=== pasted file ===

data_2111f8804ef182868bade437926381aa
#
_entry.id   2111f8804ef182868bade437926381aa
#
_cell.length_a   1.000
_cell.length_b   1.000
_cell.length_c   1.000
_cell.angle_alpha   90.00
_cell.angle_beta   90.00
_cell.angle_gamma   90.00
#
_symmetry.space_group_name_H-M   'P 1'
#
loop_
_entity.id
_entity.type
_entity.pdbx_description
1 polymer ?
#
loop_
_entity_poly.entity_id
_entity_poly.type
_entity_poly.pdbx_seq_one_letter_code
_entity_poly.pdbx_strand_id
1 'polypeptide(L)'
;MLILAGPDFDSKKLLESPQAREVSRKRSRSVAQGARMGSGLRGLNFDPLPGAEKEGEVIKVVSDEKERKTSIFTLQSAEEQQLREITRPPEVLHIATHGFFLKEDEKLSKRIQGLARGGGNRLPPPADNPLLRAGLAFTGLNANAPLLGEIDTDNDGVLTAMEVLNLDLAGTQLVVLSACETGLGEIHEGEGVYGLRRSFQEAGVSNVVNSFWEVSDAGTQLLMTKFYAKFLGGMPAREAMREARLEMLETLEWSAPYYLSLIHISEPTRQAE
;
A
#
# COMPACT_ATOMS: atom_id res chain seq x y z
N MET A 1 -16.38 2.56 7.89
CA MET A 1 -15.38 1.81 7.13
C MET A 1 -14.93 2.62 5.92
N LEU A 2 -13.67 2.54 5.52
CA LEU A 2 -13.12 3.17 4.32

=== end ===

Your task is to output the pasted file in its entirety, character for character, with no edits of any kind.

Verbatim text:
data_2111f8804ef182868bade437926381aa
#
_entry.id   2111f8804ef182868bade437926381aa
#
_cell.length_a   1.000
_cell.length_b   1.000
_cell.length_c   1.000
_cell.angle_alpha   90.00
_cell.angle_beta   90.00
_cell.angle_gamma   90.00
#
_symmetry.space_group_name_H-M   'P 1'
#
loop_
_entity.id
_entity.type
_entity.pdbx_description
1 polymer ?
#
loop_
_entity_poly.entity_id
_entity_poly.type
_entity_poly.pdbx_seq_one_letter_code
_entity_poly.pdbx_strand_id
1 'polypeptide(L)'
;MLILAGPDFDSKKLLESPQAREVSRKRSRSVAQGARMGSGLRGLNFDPLPGAEKEGEVIKVVSDEKERKTSIFTLQSAEEQQLREITRPPEVLHIATHGFFLKEDEKLSKRIQGLARGGGNRLPPPADNPLLRAGLAFTGLNANAPLLGEIDTDNDGVLTAMEVLNLDLAGTQLVVLSACETGLGEIHEGEGVYGLRRSFQEAGVSNVVNSFWEVSDAGTQLLMTKFYAKFLGGMPAREAMREARLEMLETLEWSAPYYLSLIHISEPTRQAE
;
A
#
# COMPACT_ATOMS: atom_id res chain seq x y z
N MET A 1 -16.38 2.56 7.89
CA MET A 1 -15.38 1.81 7.13
C MET A 1 -14.93 2.62 5.92
N LEU A 2 -13.67 2.54 5.52
CA LEU A 2 -13.12 3.17 4.32